Retaining Multi-Language Settings for Windows 10 in-place Upgrades

Posted: March 17, 2017 in Windows 10
Tags: , , , , , , , ,

Credit goes to J v D on the myITforum Configuration Manager email list for his response to my question about how to resolve this. I have adapted elements of his solution to suit my own situation.

Lately I’ve been doing a lot of Windows 10 1607 deployments some of which have been in-place upgrades from Windows 7 and Windows 10 1511.

I noticed that my multi-language settings were not being migrated as part of this process.





So how do you resolve this issue? Well I’ve finally found a suitable and reliable way of setting these values as part of a Configuration Manager in-place upgrade Task Sequence.

Some background on why this problem has occurred.

For Windows 10, I like others have used the English (US) ISO.  I’ve then added the en-GB language pack for English (Australian) language support as part of a Configuration Manager Task Sequence. For Windows 7 we have always used the media with English (US) as the base system language.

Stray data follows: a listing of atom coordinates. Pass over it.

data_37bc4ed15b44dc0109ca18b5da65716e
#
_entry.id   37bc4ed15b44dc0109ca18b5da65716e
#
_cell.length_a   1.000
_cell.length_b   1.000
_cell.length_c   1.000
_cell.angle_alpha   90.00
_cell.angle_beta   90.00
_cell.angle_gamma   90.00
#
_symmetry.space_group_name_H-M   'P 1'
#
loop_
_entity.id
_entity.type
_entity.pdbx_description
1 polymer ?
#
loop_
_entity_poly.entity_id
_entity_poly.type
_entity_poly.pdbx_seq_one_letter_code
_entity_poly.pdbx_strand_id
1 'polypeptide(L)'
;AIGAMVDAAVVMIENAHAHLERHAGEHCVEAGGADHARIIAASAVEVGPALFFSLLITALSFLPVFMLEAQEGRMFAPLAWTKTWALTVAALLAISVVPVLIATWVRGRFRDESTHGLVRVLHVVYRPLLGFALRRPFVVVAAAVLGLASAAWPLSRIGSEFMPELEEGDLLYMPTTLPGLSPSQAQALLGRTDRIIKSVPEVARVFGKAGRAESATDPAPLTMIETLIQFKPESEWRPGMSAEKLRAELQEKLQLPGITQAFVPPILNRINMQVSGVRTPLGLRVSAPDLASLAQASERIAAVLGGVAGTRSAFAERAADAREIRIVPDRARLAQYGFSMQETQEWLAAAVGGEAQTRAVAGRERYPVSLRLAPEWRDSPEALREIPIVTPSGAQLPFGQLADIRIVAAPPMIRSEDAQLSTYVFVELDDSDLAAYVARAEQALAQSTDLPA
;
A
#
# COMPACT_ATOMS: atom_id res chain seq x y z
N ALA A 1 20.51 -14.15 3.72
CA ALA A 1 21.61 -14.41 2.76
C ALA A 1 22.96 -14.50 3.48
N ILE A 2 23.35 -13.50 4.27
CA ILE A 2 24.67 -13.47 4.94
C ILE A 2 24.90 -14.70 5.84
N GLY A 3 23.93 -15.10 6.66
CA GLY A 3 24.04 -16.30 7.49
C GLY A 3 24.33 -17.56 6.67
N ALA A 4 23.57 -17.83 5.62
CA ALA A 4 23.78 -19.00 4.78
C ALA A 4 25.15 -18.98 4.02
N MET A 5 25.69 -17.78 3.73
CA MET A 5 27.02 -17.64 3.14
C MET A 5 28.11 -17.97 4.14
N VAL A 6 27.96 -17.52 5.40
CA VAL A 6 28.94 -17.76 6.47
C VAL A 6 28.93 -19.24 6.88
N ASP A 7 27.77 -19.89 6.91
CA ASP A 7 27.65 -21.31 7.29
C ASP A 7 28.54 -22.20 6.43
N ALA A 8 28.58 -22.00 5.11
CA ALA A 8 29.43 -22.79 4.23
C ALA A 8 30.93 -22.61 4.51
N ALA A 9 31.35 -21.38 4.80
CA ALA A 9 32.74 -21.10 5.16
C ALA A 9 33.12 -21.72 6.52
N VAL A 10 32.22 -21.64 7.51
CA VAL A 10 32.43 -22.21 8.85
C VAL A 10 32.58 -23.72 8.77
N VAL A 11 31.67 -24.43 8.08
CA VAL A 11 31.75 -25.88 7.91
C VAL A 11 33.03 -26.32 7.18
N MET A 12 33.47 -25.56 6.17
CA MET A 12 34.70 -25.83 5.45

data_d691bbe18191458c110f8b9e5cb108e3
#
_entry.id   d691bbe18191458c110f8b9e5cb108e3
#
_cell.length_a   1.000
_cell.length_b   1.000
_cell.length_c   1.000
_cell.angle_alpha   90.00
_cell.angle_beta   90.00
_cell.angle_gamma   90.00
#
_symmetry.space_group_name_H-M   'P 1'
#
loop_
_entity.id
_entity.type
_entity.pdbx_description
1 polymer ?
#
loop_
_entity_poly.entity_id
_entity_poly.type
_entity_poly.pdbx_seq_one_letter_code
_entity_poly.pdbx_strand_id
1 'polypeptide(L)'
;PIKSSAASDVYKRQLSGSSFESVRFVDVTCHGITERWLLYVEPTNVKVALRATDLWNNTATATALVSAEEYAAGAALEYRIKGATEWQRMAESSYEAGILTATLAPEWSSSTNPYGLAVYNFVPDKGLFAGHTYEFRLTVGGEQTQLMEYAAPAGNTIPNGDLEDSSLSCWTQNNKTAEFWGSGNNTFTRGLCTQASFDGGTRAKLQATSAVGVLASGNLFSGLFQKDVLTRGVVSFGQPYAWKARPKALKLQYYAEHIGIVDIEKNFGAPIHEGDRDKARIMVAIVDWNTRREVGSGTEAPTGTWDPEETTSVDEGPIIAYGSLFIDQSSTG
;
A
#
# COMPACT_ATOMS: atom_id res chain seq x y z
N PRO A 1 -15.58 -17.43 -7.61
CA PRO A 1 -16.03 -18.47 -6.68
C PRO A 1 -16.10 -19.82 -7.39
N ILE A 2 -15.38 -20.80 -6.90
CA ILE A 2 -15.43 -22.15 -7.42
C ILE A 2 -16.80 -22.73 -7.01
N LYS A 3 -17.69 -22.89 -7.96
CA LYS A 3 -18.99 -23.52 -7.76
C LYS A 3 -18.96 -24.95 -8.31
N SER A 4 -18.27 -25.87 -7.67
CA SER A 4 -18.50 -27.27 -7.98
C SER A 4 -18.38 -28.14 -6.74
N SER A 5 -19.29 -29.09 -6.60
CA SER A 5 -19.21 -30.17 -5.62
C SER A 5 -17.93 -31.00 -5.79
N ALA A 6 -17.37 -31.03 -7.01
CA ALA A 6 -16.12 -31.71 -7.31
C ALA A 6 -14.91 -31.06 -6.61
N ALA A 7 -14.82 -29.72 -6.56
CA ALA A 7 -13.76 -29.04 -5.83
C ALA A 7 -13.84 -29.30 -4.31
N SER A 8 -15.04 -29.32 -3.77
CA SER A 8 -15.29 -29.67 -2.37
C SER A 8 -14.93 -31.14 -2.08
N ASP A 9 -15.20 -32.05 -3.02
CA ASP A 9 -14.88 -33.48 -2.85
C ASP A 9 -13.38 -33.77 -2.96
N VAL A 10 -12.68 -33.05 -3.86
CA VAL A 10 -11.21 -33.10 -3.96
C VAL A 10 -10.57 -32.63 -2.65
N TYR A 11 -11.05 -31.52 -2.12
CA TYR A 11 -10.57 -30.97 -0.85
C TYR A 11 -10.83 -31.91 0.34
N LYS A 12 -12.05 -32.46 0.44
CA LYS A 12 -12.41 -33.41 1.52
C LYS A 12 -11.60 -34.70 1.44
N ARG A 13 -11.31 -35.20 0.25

This is important to note as you can’t in-place upgrade an existing OS using Windows 10 media from another base system language i.e. you wouldn’t be able to in-place upgrade a Windows 7 OS using a base system language of en-US with say the Windows 10 en-GB media.

The combination of this multi-language environment has resulted in the subsequent Windows 10 1607 language settings not being correctly configured for the welcome screen or for new user accounts following in-place upgrades.


1. Add a  Run Command Line step in your in-place upgrade Task Sequence that references your language package. This adds the relevant Language Pack and Feature on Demand cab files. This is the same process that you would undertake if you were preparing a reference image. As an example you could use a cmd file that contains the following (adjust for your language):